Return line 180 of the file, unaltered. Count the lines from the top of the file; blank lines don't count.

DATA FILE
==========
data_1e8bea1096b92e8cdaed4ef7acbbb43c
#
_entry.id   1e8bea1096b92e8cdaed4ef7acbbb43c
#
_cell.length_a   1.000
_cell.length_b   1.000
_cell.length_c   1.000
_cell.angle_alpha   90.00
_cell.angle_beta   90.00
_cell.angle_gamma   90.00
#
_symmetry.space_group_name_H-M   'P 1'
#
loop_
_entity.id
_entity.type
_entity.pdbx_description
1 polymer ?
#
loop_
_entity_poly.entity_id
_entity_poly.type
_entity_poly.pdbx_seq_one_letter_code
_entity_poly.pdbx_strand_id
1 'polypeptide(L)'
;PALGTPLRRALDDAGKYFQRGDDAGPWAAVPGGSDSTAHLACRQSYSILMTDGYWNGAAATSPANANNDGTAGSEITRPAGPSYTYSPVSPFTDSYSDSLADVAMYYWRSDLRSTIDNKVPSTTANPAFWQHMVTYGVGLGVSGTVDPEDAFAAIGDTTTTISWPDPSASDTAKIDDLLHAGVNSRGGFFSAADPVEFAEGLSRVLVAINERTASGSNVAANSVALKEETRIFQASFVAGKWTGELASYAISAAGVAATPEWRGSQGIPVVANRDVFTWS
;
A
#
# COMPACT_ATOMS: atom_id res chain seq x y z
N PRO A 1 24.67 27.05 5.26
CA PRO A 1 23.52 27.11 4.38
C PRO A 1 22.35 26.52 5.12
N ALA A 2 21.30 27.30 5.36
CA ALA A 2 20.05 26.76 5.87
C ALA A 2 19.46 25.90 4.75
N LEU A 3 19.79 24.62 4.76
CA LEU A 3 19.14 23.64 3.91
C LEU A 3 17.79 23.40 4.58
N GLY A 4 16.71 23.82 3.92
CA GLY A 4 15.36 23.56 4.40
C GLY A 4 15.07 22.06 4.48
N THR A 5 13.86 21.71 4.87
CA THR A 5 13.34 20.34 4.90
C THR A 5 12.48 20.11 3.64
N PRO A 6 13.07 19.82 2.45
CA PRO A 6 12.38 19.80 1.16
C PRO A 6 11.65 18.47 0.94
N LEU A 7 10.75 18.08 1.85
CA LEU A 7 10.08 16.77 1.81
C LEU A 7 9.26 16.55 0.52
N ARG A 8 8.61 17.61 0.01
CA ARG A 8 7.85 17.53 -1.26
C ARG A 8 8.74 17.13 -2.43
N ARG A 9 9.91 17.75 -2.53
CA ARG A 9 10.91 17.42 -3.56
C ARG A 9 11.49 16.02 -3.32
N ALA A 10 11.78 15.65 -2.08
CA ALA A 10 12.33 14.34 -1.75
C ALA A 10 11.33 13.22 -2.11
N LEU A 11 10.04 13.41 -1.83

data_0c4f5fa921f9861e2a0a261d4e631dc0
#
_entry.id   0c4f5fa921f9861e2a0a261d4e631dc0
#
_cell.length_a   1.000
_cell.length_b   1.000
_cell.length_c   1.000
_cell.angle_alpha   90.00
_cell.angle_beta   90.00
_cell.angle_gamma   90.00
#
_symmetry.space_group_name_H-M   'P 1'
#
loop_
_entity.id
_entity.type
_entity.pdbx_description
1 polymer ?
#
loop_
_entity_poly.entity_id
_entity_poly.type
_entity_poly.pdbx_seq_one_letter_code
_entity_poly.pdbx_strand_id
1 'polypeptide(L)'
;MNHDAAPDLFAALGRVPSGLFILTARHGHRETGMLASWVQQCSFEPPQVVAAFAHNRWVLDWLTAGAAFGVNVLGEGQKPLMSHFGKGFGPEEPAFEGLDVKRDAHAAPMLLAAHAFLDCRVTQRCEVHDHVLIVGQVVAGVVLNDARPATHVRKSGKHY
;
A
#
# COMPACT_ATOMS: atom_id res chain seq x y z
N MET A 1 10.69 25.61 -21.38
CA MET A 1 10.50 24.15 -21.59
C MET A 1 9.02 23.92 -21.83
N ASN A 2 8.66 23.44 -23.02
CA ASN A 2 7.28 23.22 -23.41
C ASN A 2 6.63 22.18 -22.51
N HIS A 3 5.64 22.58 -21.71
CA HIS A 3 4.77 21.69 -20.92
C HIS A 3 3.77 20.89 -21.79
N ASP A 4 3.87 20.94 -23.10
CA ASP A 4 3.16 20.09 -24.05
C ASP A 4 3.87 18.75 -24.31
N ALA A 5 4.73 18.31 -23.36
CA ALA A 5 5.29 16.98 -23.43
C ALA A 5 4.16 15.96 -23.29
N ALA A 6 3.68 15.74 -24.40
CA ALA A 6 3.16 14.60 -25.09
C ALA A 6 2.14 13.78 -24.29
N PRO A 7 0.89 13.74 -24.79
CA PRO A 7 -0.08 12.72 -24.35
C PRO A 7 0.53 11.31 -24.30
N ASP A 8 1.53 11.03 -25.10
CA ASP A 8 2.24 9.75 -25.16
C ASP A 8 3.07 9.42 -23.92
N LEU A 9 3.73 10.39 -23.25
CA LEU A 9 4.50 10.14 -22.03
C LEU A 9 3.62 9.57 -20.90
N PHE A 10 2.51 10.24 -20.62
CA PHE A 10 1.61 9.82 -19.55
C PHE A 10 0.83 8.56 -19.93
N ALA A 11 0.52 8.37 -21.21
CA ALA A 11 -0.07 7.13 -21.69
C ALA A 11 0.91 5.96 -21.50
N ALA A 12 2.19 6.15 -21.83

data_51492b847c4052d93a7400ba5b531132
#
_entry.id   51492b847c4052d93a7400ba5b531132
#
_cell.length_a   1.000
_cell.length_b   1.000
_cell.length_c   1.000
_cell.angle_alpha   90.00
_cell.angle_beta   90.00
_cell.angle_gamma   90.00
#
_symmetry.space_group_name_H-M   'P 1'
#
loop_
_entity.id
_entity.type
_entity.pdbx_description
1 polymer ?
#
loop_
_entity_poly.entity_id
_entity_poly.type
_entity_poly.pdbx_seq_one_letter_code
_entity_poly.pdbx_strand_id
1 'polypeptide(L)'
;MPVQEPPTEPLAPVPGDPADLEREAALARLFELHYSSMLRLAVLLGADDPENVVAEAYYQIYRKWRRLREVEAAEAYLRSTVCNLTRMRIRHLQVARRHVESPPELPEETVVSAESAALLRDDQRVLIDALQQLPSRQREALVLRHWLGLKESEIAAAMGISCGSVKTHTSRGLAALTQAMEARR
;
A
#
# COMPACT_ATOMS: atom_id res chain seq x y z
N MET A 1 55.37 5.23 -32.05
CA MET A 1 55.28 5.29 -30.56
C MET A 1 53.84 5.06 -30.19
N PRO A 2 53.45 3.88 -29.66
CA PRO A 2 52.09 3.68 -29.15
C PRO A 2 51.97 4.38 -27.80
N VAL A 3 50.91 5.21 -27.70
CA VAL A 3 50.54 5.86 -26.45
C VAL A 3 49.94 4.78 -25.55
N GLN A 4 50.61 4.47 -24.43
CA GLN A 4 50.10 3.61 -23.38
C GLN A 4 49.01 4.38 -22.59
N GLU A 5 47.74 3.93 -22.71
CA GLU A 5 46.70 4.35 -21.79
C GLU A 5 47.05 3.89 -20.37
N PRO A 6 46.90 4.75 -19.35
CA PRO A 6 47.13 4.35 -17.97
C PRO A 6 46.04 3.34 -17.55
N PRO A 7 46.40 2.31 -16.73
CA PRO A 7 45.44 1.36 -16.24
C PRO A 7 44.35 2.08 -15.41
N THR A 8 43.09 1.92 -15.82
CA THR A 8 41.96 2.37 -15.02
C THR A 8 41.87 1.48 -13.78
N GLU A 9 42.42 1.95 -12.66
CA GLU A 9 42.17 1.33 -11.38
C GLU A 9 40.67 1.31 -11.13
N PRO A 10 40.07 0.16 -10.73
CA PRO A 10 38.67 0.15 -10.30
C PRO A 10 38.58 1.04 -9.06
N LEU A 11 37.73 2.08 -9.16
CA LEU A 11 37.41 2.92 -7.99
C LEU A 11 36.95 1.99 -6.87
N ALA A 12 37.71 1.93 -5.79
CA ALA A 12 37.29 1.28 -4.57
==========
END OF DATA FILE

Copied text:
N GLU A 9 42.42 1.95 -12.66